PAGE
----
The drug dealers still prospered. Their profits fuelled gangs and a myriad of criminal activities.

And those drug users blessed with wealth or privilege or dumb luck didn’t suffer the punishments doled out to everybody else doing exactly the same thing.

They didn’t have their lives broken.

I don’t know what Barack Obama’s time getting high taught him. I don’t know if it convinced him drugs were an evil that needed to be stamped out, or that nobody should have their lives broken over smoking a little reefer.

But I do know that he goes on talk shows and plays up the latter while enforcing laws based on the former.

And that tells me that he embraces what wealth and privilege and dumb luck can get you over doing the right thing –- whatever he believes that right thing to be.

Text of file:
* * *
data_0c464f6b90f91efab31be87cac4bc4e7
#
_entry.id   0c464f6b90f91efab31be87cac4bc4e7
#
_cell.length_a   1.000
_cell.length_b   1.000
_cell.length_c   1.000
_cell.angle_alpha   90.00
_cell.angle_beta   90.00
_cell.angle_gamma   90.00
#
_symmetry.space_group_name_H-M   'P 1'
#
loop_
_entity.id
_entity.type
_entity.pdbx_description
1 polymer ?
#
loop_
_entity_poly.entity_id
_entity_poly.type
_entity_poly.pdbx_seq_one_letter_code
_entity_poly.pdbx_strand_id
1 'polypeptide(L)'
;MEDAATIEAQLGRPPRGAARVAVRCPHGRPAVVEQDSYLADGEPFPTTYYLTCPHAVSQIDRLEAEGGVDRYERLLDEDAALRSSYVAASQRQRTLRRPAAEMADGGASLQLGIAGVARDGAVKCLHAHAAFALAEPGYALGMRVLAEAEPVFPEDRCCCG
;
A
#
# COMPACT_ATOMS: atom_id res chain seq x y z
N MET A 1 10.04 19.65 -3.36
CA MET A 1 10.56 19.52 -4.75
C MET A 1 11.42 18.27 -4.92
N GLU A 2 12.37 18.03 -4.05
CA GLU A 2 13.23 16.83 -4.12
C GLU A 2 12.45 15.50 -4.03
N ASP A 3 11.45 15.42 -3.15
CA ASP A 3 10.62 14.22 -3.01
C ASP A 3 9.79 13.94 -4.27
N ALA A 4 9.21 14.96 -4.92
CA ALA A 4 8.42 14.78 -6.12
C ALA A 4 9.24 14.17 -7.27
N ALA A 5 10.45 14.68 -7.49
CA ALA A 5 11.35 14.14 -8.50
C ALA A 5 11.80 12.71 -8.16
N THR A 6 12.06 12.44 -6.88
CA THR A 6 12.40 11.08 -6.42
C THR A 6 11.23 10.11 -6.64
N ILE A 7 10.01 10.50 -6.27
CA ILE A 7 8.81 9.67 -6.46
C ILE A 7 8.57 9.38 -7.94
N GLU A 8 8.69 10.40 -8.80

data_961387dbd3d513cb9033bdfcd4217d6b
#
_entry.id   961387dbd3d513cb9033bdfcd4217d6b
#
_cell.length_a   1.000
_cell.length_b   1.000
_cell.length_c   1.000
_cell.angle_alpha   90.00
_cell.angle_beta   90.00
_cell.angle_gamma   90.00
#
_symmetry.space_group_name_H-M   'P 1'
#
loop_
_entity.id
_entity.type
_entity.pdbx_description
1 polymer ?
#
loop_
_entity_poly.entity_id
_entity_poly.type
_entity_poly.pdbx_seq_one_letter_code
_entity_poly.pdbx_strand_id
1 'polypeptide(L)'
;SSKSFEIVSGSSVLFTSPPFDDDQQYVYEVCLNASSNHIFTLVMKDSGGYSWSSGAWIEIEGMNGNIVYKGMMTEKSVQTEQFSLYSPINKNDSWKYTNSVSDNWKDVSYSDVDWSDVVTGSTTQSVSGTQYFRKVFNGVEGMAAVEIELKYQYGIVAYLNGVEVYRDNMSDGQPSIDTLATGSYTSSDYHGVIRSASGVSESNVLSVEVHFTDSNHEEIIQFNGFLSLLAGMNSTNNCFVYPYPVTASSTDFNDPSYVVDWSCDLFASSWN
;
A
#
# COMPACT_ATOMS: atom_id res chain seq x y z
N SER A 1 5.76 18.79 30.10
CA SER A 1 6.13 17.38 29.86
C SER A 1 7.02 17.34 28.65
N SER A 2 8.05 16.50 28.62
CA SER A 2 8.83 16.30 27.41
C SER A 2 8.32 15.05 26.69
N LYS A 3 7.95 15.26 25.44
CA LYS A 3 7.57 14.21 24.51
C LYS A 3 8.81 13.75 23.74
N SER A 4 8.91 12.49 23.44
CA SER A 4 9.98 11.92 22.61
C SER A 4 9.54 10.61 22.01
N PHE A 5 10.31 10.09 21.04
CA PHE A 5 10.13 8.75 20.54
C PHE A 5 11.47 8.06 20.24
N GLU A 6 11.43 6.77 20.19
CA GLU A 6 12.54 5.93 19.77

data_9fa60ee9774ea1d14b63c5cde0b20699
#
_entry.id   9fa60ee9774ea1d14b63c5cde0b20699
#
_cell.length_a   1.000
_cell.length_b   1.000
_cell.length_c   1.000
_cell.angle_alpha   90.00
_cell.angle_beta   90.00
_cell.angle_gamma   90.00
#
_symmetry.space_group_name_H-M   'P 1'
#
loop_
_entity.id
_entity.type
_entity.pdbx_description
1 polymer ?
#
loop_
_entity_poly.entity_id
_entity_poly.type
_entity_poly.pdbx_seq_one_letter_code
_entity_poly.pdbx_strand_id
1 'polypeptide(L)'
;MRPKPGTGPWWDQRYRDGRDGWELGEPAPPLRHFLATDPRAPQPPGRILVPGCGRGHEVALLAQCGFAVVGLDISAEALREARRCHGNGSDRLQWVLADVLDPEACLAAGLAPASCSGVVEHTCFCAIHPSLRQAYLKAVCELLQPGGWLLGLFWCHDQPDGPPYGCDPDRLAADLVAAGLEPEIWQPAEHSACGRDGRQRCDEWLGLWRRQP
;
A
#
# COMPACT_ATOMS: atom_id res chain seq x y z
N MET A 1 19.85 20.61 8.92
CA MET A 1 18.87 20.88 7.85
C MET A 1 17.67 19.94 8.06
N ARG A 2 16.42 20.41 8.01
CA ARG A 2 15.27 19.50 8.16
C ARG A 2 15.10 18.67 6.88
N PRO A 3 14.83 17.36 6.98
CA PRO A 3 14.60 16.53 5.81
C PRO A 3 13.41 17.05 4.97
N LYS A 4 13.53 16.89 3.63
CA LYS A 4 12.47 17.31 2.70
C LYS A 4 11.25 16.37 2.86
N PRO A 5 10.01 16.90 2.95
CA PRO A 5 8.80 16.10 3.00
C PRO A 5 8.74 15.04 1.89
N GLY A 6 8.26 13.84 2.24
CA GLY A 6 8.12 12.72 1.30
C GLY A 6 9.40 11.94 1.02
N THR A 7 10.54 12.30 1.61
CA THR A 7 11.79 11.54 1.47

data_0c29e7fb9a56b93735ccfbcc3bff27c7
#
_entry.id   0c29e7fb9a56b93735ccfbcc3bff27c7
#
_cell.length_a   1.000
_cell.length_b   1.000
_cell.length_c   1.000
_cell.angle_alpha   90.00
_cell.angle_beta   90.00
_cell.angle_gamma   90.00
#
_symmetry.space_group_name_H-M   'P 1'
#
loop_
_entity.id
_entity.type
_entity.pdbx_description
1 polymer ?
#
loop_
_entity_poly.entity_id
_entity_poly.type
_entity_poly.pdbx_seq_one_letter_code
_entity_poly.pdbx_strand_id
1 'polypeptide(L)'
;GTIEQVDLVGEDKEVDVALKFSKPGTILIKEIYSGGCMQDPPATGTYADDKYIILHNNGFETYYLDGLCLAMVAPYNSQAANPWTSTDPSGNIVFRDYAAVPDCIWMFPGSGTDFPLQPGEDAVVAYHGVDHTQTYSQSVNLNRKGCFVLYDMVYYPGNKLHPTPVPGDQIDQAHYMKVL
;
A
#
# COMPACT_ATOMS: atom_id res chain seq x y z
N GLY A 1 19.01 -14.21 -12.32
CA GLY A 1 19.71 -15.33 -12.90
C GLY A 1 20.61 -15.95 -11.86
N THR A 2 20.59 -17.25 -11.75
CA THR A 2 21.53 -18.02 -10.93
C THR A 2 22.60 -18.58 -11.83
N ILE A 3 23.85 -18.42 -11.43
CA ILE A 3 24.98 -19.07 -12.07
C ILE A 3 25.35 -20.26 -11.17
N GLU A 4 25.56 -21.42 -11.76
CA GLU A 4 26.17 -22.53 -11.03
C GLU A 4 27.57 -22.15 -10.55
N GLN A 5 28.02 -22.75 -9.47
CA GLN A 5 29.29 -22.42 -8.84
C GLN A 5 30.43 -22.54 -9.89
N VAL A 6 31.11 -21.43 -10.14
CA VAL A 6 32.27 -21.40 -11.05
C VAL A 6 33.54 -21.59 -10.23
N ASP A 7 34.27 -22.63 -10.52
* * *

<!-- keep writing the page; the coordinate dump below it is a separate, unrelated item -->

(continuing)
For me that makes him less a visionary than a politician. Someone who feels he’s above and apart. And that tells me he is not a man of the people.


John McFetridge said...

So, what would you do then? Does America have a refuse the ballot option like we do in Canada? Or would you vote for some fringe candidate?

Just curious.

jimhenshaw said...

I honestly don't know, John. I tend to subscribe to a theory I've heard Penn Jillette espouse elsewhere that voting for the lesser of two evils always leads to greater evil.

I guess voting your conscience makes you feel better on some level, but I don't know that it accomplishes much else.

So I wouldn't go fringe. But I honestly don't know if I could support either one of these guys based on what I know of them at the moment.

rick mcginnis said...

Can't say I agree with you on Bush. After my initial misgivings, I tried to look past the cloud of hostility and discovered that I saw a pretty decent man there, one perfectly aware of how privilege had given him advantages and willing to admit it.

I've never trusted Obama.